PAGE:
Durham native and former Wachovia CEO Robert Steel told a panel probing the Charlotte bank's near-collapes in 2008 that he was ordered by the FDIC to sell the company to avoid a banking system meltdown, Bloomberg News reports.
FDIC head Sheila Bair informed Steel on Sept. 28, 2008, that “Wachovia’s situation posed a systemic risk” and that he should begin talks with Citigroup, Steel wrote in testimony prepared for today’s hearing before the Financial Crisis Inquiry Commission.
Citigroup then made an offer supported by the FDIC, only to be trumped within days when Wells Fargo bid more for Wachovia without U.S. aid.
The hearings in Washington are examining events during the financial crisis and the government’s decision to salvage firms such as Wachovia and American International Group, while leaving others such as Lehman Brothers Holdings to collapse. Former Lehman CEO Richard Fuld is scheduled to testify today, while Federal Reserve Chairman Ben S. Bernanke and Bair are slated to speak tomorrow, Bloomberg reports.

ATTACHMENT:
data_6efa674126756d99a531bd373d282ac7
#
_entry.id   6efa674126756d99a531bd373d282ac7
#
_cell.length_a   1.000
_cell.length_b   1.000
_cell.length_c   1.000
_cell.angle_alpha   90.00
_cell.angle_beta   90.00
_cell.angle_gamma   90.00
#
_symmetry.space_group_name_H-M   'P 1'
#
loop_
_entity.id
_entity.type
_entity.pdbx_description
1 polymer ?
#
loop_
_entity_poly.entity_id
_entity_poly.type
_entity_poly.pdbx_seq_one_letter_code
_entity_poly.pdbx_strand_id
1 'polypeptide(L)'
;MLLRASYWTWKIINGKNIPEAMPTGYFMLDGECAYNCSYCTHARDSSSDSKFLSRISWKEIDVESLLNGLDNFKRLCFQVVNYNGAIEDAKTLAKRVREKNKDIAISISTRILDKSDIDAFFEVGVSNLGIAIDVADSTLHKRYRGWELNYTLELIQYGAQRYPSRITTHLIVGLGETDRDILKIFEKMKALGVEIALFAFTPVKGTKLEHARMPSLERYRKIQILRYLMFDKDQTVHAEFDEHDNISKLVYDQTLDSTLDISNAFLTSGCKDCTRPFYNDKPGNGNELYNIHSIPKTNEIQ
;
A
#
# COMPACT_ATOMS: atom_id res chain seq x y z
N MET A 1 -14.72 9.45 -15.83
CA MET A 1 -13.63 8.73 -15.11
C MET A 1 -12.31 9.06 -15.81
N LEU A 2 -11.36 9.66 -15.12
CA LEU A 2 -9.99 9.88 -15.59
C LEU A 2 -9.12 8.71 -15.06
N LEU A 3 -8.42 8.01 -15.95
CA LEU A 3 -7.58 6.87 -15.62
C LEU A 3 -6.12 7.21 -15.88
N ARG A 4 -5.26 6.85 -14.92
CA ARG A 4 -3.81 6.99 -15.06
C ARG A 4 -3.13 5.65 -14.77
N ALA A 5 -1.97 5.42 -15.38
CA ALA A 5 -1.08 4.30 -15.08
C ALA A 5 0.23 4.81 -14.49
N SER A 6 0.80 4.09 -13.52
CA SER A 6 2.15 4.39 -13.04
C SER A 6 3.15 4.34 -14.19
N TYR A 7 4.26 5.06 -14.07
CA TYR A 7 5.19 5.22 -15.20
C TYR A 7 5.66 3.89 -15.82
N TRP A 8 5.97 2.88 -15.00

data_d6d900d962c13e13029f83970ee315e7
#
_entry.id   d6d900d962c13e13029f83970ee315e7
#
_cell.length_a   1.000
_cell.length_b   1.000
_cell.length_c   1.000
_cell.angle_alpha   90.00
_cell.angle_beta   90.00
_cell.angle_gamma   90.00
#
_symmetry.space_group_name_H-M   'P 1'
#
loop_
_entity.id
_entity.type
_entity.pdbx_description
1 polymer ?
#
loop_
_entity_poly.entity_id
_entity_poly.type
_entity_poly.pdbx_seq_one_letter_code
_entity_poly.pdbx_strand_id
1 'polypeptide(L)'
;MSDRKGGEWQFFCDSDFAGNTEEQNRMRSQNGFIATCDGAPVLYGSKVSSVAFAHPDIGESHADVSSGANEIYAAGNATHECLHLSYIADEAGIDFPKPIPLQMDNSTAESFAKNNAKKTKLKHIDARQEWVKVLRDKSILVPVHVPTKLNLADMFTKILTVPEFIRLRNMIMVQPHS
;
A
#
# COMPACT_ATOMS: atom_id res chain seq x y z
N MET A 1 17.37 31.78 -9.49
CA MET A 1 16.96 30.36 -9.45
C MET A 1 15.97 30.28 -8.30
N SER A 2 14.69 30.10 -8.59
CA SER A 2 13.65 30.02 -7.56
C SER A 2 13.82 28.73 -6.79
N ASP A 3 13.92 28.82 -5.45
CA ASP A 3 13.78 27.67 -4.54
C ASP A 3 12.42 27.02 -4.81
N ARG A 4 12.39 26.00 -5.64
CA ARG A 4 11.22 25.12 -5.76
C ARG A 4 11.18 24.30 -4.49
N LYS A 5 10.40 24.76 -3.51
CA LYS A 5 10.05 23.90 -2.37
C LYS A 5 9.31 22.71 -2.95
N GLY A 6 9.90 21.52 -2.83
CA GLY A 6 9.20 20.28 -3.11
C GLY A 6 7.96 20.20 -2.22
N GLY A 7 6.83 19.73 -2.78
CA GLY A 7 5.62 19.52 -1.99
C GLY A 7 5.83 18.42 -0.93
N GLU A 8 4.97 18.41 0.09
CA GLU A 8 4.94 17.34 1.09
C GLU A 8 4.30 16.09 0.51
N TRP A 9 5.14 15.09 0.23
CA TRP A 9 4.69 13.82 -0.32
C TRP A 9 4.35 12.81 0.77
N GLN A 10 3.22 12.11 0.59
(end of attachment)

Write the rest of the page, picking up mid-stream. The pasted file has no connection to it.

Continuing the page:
“The government had deemed Wachovia too big to fail; Lehman fell into a different bucket and we have lots of questions why,” said Tucker Warren, a spokesman for the commission.
Steel, the former U.S. Treasury Department and Goldman Sachs Group Inc. executive, was brought in to lead Wachovia in 2008 as the lender struggled to recover from the aftermath of its $24 billion purchase of Golden West Financial.
Steel grew up within walking distance of Duke's East Campus, and later attended his parents' alma mater. He has kept close tied to Duke and was chairman of the university's board of trustees during the lacrosse scandal in 2006.
Steel is now the deputy mayor for economic development for New York City mayor Michael Bloomberg.
Read the full Bloomberg report on today's hearing here.